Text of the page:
The Sister Visitor Center in Louisville, Ky., is growing two needed services under the direction of Ursuline Sister Michele Ann Intravia.
On Oct. 14, the first patients in the center’s new clinic were seen by Mike Huggins, an advanced registered nurse practitioner who is coming every Friday to see indigent patients. Another new endeavor is the Empowerment Fund, with a goal of raising money to help the working poor who are not eligible for other aid. One of the first donors to this fund was the Ursuline Sisters of Mount Saint Joseph.
“We have people who are working, but their hours have been cut, and now they can’t pay their utility bill,” Sister Michele said. “We can only give them $50 a year. This Empowerment Fund will help them pay their entire bill.”
A parish and an anonymous donor have contributed, but the center is trying to get other parishes involved and other donors to build the fund up so it can help more people, Sister Michele said. “These are working class people who don’t qualify for aid. They may make $10 too much,” she said. “We really need to help these working poor. We’re seeing a lot of grandparents raising their grandchildren.”
To donate, checks can be sent to the Sister Visitor Center, 2235 W. Market St., Louisville, KY 40212; or donations can be made online at cclou.com. Specify that the donation is for the Empowerment Fund.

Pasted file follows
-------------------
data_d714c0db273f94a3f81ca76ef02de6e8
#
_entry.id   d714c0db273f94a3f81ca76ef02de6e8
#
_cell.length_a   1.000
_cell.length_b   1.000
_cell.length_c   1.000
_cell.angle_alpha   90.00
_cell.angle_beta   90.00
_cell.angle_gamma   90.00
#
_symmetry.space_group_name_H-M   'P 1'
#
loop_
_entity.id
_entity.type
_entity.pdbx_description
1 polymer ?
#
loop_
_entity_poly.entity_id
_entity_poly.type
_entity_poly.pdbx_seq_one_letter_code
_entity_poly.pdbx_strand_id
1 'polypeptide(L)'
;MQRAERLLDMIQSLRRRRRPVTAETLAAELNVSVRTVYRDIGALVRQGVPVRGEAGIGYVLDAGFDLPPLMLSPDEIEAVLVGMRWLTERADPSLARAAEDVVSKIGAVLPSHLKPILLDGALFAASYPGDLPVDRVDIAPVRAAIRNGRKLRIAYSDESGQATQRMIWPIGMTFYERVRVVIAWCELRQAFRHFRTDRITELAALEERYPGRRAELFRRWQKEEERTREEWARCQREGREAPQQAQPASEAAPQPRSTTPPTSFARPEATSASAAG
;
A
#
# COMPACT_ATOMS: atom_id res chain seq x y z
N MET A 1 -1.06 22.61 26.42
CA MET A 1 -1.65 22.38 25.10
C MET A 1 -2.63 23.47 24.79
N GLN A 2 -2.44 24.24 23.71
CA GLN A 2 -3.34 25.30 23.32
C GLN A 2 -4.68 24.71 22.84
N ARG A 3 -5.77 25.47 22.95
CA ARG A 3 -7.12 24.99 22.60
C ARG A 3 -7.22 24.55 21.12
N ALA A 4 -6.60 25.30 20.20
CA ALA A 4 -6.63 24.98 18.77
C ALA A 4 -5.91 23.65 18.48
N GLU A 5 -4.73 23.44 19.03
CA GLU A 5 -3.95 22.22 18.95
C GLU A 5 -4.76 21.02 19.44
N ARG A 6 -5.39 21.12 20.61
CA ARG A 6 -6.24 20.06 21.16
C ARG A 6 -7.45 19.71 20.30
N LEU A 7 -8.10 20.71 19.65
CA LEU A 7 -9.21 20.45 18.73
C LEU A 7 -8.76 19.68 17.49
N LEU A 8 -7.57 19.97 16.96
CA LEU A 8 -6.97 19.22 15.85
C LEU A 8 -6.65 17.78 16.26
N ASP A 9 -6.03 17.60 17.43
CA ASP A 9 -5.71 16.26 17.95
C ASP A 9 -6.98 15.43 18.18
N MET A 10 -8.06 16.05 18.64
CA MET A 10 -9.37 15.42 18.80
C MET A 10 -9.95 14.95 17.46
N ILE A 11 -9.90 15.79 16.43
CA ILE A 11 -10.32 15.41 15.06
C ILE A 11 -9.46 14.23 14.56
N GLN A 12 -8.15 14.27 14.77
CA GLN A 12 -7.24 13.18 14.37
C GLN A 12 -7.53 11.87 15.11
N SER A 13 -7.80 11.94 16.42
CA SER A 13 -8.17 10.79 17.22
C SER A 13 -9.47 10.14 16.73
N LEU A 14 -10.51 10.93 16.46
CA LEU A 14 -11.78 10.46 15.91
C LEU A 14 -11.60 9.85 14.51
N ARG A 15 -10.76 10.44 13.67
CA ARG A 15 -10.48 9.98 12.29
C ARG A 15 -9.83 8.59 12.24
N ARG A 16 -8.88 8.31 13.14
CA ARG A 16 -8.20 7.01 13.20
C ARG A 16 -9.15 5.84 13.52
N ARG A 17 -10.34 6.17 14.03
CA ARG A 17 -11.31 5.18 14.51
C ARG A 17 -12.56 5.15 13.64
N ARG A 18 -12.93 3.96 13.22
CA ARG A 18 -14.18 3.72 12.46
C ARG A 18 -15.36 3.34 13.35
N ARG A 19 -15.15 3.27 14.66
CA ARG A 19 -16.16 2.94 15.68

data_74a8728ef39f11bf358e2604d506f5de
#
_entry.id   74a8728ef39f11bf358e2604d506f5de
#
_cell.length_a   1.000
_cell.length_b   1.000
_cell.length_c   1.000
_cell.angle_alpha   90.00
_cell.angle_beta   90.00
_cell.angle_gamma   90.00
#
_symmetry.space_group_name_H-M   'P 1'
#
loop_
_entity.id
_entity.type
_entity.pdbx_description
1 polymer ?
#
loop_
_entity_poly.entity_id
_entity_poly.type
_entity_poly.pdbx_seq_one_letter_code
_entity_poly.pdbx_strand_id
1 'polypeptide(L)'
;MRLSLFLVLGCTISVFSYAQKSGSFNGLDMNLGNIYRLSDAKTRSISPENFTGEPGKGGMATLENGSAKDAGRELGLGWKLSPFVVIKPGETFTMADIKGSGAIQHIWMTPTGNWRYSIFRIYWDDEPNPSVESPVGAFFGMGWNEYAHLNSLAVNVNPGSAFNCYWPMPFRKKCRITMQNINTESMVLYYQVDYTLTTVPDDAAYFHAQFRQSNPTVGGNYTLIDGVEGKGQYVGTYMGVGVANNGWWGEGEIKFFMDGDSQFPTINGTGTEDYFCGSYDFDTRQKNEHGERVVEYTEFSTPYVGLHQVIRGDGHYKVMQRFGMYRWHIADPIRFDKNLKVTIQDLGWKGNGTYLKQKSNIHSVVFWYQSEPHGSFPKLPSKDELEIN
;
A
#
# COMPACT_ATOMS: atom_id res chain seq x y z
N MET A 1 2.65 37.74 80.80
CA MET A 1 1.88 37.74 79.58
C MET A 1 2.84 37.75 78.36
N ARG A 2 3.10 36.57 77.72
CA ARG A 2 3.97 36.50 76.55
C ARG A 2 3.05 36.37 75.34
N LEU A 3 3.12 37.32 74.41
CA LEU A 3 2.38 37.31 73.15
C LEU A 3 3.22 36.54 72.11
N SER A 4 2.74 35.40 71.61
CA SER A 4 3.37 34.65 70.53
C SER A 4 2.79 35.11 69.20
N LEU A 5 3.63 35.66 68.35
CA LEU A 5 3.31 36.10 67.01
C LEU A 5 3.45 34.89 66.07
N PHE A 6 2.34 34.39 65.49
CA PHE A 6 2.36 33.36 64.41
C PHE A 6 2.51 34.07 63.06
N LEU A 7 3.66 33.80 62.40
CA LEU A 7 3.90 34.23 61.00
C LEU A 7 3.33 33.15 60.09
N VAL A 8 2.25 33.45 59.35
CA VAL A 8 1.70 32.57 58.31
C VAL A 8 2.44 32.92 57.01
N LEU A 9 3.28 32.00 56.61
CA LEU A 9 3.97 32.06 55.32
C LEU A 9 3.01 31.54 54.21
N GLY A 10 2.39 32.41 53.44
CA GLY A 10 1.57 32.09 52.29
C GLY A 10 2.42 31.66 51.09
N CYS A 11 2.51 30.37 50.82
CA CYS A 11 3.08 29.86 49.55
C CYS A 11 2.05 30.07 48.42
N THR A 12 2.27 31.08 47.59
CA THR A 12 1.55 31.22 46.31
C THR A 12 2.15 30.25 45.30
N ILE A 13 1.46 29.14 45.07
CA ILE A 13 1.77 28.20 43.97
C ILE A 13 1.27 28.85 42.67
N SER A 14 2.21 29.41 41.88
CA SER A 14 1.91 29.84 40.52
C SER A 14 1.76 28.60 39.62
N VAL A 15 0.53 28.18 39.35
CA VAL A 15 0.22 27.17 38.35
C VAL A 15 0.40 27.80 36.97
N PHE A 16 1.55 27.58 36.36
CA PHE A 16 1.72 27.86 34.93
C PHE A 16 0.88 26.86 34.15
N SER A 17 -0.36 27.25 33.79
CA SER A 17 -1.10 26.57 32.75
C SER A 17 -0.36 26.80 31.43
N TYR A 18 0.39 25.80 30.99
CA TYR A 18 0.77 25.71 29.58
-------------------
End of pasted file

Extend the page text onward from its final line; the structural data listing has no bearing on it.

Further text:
The Sister Visitor Center serves the three poorest neighborhoods in Louisville – Portland, Russell and Shawnee. “We see 400-500 families a month,” Sister Michele said, who was promoted to manager of operations in June after ministering as a case manager since 2005. The agency provides assistance with food, clothing, household supplies and some medications, such as insulin, penicillin, and those dealing with asthma and high blood pressure. Once a year, the center can help with rent or utilities for up to $50. Ursuline Sisters Grace Simpson, Maureen O’Neill and Margaret Marie Greenwell also minister at Sister Visitor.
Sister Visitor works under the umbrella of Catholic Charities of Louisville, as does Migration and Refugee Services, which is across Market Street from Sister Visitor in northwest Louisville. “Migrant and Refugee Services has been trying to get a clinic for years, but they couldn’t find the space,” Sister Michele said.
In 2010, a 3,000-square foot addition on the Sister Visitor building now houses the food pantry and clothes closet, which freed up some of the other space in the building. The addition is called the Paul Hornung Annex, named for the Green Bay Packer legend and NFL Hall-of-Famer who helped raise the money.